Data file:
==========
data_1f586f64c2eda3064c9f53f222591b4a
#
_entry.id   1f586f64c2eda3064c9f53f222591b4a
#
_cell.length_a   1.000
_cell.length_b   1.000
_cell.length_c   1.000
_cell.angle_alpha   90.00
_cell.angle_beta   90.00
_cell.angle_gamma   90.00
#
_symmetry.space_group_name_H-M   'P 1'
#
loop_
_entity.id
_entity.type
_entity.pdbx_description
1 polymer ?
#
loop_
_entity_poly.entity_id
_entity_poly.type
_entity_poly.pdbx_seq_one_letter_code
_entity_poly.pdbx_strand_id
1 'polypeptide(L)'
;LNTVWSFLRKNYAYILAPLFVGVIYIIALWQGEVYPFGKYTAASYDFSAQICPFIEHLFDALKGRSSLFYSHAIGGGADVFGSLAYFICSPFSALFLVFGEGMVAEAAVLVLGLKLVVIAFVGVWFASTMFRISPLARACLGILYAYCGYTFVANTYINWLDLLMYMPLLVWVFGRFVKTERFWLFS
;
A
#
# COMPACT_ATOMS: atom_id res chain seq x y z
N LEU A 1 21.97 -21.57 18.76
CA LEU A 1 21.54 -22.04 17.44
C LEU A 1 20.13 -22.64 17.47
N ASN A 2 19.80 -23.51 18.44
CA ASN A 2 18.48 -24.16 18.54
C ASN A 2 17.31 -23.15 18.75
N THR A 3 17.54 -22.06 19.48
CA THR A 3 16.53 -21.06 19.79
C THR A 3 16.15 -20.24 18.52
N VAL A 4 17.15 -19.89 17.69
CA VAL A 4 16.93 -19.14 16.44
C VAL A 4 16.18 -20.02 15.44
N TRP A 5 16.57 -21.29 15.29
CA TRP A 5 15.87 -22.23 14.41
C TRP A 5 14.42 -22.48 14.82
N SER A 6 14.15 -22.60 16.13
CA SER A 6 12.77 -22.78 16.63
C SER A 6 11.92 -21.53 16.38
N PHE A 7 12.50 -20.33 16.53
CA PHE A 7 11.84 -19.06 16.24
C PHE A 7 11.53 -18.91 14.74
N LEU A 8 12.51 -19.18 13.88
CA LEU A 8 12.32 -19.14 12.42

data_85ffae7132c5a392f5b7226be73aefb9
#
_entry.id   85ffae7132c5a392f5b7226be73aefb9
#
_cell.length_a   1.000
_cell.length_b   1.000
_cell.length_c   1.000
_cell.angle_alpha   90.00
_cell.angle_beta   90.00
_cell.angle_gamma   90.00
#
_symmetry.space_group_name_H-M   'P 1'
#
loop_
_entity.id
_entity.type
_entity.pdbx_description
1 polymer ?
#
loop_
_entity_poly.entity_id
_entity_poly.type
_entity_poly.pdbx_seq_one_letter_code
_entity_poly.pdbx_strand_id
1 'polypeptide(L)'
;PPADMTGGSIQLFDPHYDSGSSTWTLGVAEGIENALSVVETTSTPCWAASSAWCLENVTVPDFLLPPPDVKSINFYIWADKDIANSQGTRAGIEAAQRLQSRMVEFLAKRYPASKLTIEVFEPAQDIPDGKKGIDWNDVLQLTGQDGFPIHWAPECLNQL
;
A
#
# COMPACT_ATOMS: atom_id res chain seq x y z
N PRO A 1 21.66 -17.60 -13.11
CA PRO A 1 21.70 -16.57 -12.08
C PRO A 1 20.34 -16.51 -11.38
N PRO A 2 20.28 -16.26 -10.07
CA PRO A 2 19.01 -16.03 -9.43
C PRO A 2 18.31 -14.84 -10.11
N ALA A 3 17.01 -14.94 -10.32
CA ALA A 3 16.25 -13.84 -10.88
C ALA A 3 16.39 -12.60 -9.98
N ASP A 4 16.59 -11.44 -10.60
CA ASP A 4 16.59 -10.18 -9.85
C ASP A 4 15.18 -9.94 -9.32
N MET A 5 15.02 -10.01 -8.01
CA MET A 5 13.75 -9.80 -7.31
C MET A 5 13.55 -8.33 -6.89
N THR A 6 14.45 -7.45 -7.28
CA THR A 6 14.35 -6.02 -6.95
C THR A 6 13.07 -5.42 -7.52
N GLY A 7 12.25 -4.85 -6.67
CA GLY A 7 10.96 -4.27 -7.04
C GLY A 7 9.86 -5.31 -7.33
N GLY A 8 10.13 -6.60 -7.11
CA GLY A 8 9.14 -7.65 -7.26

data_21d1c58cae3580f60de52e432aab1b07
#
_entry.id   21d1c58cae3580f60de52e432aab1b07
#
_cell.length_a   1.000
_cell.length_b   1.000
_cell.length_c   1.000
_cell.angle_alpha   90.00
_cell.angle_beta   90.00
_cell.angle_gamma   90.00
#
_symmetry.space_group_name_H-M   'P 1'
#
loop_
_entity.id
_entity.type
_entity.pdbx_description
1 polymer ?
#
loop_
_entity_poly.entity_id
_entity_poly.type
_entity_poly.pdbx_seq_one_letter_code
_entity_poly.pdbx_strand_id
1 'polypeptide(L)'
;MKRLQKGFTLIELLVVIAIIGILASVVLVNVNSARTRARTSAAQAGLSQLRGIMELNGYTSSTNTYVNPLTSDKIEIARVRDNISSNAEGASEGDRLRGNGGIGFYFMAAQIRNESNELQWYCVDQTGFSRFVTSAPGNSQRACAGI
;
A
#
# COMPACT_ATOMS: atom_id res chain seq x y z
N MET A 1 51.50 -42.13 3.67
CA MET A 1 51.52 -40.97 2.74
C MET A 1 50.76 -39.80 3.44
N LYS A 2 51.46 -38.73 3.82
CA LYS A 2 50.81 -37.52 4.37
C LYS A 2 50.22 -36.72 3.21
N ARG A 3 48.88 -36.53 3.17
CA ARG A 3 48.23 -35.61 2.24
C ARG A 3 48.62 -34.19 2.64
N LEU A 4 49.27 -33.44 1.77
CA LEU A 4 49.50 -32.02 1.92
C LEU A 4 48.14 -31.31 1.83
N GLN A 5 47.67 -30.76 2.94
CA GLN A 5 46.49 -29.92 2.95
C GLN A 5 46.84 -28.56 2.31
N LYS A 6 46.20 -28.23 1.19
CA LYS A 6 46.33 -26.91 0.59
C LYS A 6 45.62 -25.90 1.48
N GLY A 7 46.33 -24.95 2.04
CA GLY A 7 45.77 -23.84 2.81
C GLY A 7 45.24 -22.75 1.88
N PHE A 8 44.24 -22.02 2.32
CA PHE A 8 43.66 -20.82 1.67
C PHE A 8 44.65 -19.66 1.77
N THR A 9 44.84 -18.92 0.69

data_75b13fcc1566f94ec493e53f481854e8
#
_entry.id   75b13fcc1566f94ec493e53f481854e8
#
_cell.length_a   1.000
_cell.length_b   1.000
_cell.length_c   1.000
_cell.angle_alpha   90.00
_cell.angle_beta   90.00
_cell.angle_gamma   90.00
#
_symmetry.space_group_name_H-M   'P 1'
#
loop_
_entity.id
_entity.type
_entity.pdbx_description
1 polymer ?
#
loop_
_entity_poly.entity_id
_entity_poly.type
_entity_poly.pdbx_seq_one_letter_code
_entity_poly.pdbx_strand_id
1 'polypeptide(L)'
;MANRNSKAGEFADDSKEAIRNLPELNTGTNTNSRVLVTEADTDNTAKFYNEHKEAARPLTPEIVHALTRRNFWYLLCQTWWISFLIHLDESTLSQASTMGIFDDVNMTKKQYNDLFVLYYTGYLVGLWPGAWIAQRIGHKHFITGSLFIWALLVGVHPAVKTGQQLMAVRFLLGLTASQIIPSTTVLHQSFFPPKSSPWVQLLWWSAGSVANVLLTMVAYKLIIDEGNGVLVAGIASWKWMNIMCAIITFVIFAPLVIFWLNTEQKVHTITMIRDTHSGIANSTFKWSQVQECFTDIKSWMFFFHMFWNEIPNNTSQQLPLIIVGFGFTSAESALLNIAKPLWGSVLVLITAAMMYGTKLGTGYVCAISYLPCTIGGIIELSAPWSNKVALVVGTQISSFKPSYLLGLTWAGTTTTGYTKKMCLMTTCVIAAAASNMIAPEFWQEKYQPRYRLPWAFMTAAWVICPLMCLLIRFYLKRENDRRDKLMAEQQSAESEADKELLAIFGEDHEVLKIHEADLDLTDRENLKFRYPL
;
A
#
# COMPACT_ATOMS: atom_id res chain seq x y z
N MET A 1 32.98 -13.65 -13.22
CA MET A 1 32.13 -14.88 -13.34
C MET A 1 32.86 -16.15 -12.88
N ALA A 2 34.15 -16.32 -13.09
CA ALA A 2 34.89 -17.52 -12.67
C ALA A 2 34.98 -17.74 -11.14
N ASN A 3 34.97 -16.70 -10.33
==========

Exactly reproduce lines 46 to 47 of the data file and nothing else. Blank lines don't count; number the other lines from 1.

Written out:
N SER A 6 14.15 -22.60 16.13
CA SER A 6 12.77 -22.78 16.63